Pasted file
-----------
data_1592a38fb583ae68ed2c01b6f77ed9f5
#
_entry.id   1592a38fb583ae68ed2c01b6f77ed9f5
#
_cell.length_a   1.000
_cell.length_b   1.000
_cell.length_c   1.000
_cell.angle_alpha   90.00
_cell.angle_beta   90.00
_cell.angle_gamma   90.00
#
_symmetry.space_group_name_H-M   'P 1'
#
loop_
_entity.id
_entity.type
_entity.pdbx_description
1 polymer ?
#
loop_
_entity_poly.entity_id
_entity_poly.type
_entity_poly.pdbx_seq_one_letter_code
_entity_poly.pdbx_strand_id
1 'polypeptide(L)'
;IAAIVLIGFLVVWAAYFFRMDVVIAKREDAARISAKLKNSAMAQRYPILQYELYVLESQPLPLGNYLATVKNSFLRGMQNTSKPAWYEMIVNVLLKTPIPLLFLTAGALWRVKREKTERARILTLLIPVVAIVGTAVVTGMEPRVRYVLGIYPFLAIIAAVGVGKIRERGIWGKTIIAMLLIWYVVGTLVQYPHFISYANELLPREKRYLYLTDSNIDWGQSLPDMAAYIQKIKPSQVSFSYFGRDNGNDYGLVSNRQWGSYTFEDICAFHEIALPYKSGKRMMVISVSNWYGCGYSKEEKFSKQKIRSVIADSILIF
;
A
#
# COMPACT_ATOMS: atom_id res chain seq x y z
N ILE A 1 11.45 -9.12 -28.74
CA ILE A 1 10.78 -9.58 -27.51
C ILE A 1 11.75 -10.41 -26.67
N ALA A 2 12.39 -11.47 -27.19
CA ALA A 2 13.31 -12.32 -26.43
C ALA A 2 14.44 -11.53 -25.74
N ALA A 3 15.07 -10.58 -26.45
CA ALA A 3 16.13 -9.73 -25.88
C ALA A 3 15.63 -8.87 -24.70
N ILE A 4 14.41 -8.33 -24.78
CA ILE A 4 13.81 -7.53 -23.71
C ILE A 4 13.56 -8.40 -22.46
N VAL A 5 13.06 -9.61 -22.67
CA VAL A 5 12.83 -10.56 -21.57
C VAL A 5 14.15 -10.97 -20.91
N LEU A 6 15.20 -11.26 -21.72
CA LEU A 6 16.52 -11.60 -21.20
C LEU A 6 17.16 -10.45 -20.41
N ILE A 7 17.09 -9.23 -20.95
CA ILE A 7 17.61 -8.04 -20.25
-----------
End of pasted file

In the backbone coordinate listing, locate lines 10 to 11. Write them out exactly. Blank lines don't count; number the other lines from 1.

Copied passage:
_cell.angle_gamma   90.00
#